Derelict site to be developed

LANGLEY – A builder has the go-ahead for an eight-unit townhouse building on 201A Street and 56th Avenue.

Langley City council heard from the developer and the public at its Feb. 17 meeting.

The development is intended to be high-end with units of about 1,500 square feet, but Councillor Val van den Broek stressed that there are significant crime issues in this area.

Before running for council, she was at the Community Policing Office in Langley City and made suggestions about how to change the design to deter crime and problems around the development.

The development follows the City’s Downtown Master Plan guidelines for CPTED (Crime Prevention Through Environmental Design) but van den Broek wants more steps taken.

She suggested the entrance driveway into the complex should be gated and the site shouldn’t use chain link, proposed for the rear of the lot in a dead zone where the power equipment is planned. Those dead zones are used for illegal activity and she suggested amending the design to prevent the problem before it arises.

“If these are for rich people, I guarantee they will not buy there if they know anything about” the immediate area, van den Broek commented.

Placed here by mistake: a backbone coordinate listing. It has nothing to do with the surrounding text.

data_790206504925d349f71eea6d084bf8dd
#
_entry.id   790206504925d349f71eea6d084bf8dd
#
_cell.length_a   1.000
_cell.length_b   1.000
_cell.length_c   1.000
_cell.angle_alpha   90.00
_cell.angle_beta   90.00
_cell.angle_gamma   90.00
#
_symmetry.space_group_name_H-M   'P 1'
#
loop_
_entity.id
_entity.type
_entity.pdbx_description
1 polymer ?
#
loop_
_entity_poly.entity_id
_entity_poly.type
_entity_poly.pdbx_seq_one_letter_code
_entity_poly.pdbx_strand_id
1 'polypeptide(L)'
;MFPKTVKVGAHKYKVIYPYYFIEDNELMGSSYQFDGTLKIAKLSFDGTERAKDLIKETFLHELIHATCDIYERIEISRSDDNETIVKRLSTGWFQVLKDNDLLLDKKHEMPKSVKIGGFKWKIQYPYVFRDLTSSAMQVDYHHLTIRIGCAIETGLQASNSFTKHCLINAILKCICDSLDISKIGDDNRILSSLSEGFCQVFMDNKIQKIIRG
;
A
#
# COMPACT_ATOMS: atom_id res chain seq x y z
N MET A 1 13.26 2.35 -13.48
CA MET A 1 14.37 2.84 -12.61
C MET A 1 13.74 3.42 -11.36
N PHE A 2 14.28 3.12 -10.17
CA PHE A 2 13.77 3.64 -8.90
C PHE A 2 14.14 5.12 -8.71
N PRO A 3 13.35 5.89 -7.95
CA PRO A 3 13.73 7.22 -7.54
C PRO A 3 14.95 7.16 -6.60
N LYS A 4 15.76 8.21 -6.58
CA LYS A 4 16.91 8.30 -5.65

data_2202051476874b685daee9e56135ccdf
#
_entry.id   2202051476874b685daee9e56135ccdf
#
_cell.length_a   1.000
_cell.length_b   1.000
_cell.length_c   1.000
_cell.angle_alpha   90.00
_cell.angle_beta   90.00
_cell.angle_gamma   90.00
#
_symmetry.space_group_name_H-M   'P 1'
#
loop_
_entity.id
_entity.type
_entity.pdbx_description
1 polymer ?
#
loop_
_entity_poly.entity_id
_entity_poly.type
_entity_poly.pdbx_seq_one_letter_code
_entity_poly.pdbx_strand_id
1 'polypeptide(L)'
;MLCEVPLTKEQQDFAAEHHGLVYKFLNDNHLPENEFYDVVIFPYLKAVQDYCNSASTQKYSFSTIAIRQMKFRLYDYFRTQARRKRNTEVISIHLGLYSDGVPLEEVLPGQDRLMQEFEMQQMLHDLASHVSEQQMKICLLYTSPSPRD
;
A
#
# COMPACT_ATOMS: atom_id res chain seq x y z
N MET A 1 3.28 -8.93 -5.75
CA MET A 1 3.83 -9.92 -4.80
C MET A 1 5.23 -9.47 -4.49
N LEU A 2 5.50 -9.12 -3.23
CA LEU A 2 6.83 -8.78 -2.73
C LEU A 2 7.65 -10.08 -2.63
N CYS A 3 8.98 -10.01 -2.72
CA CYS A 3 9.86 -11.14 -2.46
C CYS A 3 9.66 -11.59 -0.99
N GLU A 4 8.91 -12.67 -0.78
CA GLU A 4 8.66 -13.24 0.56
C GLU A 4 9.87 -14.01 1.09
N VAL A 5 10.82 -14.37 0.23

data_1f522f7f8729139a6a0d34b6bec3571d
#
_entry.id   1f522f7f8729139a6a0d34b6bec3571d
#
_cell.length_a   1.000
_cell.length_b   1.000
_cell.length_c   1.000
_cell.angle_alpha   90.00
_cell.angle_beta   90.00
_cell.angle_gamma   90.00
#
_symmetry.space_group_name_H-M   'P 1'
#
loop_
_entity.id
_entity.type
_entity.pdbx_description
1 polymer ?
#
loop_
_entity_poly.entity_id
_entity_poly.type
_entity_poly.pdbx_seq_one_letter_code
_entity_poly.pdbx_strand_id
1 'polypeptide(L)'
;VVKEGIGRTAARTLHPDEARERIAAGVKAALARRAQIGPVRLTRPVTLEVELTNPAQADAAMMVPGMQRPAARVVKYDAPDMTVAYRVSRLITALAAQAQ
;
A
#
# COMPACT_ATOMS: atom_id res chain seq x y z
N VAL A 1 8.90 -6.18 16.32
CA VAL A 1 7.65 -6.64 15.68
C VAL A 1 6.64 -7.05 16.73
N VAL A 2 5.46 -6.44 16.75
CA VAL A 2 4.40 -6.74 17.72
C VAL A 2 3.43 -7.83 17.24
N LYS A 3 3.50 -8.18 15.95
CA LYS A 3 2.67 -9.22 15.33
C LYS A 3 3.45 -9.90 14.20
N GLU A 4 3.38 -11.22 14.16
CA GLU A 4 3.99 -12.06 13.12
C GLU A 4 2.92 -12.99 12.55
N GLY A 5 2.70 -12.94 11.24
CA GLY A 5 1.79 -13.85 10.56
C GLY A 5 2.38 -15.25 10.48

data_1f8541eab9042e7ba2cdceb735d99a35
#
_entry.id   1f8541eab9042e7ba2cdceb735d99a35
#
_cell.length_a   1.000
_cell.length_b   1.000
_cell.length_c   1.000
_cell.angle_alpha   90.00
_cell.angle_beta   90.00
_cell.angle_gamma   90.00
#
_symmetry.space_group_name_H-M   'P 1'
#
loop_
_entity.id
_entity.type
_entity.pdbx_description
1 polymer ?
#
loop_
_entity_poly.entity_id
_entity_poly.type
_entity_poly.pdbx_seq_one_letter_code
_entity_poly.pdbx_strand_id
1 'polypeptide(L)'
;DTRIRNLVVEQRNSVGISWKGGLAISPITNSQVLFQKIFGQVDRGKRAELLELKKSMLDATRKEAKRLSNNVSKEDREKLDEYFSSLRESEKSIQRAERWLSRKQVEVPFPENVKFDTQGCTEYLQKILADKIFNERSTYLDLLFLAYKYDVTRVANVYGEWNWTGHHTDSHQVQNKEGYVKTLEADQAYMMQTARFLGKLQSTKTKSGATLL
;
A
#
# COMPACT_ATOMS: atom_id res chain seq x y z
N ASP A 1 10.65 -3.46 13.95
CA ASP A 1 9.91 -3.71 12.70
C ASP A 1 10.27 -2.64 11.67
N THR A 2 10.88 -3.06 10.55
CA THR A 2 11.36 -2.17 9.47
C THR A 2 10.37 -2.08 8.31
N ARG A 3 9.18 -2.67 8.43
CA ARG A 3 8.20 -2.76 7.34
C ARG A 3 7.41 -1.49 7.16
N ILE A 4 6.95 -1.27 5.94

Each unit has West Coast modern design, two-car tandem garages, private roof gardens and street level entry, explained architect Fred Adeb.

Because the lot is narrow, it can’t accommodate city greenspace bylaws so the compromise the city is allowing are the rooftop gardens and second floor balconies.

There will be street trees as well as trees on the site and shrubs.

Adeb said residents will be able to see from the second and third storeys, adding to the safety of the area but Van Den Broek said the trees may block views, a security concern.

Each unit is alarmed, the materials used are graffiti resistant and the first storey windows are laminated to help prevent crime.

“This is going to be a 500-per-cent improvement on this corner,” said Coun. Gayle Martin.

Coun. Dave Hall picked up on a comment from a resident about parking in the area. He said the units are three bedrooms plus dens which means most units will easily fill their two garage parking stalls and may have vehicles on the streets.

Staff have been asked to look at options to restrict parking in the area.

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